In Rwanda, the country with the most female-oriented government in the world, there is a 68 percent participation rate of women in lower-house governmental positions compared to a 39 percent participation rate in upper house of their Parliament.
According to the World Bank, even though Rwanda is making progress on the governmental front, women are less likely to hold in higher-level governmental positions, such as ministerial positions, compared to lower-level positions. Only 32 percent of ministers were women in 2012 in Rwanda.
The top five countries for women’s participation in government in the lower house of Parliaments are as follows: Rwanda, 68.3%, Bolivia, 53.1%, Cuba, 48.9 %, Seychelles, 43.8%, Senegal, 42.7% and South Africa, 41.9%, according to the Inter Parliamentary Union, However, the top five countries have significantly less participation in upper-house positions.
The participation rates of women in the upper house are as follows: Rwanda, 38.5%, Bolivia, 47.2%, Cuba, 0%, Seychelles, 0%, Senegal, 0% and South Africa, 35.2%.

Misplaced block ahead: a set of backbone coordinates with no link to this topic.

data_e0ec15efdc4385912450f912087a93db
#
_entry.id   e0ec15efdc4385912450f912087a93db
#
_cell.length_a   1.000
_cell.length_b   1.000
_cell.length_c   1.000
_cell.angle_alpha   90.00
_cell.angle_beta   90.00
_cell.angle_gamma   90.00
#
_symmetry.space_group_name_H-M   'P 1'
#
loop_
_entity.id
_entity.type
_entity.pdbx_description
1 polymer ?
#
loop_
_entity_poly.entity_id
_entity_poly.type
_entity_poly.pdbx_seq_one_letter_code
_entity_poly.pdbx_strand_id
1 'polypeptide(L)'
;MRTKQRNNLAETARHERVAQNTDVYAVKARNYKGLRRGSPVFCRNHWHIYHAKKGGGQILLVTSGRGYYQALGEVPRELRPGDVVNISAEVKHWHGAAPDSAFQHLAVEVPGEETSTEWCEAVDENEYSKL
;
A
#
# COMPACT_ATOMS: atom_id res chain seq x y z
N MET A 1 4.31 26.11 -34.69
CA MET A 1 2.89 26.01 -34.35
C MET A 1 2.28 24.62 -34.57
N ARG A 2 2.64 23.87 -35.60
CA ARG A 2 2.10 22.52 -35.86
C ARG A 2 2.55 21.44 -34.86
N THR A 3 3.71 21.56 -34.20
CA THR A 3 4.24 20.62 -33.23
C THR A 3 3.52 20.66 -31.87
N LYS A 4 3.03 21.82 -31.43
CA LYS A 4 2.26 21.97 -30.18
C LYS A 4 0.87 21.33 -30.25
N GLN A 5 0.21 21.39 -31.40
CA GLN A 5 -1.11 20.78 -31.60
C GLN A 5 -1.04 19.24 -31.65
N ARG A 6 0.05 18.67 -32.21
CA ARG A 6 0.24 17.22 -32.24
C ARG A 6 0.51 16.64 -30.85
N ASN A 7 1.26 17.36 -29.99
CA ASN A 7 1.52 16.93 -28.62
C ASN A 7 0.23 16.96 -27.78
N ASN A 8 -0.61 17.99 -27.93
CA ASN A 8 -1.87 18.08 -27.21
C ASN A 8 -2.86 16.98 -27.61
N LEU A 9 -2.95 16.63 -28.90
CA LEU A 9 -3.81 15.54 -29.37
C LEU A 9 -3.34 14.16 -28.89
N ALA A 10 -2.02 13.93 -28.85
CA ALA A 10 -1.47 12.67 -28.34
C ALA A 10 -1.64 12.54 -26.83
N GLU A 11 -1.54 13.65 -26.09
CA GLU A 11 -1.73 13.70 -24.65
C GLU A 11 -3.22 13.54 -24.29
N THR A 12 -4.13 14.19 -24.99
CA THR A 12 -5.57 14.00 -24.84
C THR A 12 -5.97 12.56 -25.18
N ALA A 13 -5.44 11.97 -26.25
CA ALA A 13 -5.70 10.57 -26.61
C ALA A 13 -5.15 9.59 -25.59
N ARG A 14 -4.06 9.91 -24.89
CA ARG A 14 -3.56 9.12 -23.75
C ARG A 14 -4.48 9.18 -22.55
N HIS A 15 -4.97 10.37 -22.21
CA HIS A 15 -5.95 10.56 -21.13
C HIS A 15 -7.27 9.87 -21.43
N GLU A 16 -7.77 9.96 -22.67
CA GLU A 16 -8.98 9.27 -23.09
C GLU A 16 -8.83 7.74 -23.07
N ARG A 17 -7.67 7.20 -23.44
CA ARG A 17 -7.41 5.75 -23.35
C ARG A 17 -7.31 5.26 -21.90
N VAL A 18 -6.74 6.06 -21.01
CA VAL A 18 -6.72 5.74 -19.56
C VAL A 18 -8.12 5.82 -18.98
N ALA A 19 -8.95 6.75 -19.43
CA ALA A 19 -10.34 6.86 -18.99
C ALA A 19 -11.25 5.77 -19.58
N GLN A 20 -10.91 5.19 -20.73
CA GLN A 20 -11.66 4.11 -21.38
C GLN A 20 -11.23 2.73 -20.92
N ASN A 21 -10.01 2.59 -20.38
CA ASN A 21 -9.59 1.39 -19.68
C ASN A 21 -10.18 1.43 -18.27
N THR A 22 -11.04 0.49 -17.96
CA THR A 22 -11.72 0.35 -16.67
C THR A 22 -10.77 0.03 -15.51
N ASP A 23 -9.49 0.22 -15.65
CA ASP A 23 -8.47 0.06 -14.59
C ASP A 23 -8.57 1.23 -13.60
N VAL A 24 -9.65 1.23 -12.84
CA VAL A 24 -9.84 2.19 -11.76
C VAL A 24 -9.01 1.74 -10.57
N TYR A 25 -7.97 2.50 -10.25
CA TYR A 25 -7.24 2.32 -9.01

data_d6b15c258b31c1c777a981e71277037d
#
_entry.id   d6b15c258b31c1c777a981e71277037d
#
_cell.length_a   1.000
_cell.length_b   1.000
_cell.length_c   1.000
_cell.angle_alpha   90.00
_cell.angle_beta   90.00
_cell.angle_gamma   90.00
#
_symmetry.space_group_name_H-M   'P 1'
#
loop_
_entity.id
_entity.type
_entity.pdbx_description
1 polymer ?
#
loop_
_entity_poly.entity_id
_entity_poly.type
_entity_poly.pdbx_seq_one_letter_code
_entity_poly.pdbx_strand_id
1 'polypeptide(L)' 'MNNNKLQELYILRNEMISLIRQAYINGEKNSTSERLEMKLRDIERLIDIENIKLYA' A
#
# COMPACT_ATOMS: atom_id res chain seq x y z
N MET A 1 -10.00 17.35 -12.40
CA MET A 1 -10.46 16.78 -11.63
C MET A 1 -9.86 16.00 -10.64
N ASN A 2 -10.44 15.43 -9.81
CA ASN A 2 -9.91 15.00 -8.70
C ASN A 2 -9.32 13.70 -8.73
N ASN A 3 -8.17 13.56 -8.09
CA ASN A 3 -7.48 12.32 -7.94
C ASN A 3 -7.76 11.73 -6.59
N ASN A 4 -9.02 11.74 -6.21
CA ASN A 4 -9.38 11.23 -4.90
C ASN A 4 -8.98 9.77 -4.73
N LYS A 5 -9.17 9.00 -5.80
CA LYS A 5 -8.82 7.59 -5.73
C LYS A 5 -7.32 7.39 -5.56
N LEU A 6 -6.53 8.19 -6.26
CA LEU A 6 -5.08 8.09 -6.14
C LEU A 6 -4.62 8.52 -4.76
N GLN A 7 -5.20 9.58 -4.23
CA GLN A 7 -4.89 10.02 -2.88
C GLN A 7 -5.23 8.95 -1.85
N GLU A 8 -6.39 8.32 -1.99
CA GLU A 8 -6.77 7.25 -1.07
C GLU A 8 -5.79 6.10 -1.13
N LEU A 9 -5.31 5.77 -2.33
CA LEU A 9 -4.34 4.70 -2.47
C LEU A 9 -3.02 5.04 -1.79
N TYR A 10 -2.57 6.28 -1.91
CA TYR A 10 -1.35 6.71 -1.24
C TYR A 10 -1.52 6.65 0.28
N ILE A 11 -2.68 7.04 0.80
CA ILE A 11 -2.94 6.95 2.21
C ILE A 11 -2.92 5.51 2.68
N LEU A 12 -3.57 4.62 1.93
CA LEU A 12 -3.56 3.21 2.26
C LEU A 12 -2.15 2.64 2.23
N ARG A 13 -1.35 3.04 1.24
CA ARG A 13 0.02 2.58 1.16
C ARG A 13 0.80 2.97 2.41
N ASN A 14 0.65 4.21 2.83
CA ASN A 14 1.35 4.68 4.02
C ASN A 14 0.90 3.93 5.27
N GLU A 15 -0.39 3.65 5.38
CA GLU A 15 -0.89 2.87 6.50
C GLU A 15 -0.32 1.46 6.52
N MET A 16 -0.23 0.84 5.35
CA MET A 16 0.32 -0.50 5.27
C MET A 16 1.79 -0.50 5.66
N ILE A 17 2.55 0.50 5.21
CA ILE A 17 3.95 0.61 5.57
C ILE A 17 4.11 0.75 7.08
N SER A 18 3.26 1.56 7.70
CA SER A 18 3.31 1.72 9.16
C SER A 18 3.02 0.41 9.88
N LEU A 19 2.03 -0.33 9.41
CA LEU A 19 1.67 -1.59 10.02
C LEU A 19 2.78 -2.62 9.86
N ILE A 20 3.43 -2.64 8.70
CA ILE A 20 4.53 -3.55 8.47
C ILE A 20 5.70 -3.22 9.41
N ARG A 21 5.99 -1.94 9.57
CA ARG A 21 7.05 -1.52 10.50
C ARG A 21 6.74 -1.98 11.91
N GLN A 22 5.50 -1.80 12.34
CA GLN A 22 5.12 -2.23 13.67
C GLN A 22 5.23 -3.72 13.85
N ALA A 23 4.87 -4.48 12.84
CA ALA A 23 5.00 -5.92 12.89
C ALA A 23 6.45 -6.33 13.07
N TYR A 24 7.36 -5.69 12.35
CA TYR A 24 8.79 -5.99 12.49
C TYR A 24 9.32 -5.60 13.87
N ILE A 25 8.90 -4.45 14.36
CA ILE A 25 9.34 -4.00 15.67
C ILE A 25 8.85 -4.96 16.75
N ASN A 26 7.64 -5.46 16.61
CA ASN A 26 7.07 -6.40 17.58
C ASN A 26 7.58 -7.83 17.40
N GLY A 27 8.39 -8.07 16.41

“You will see rather inflated numbers of women in public office in other countries because their governments require a certain percentage of their governments to be female. This is a quota system. We do not have quotas in the U.S.,” Yale’s Russo said. “As a result, in the U.S., we rely on the success of schools like ours to create a new political climate that trains women effectively for a run and also mentors women as they find their path to public office.”
Another aspect of politics women struggle with is the stigma within governments, Wyman said. Women’s societal roles continue to expand, but in certain fields, there is a long-time male tradition. One of the most male-oriented fields is government. Women have begun running and fulfilling only some positions within the government. However, some roles remain predominantly male.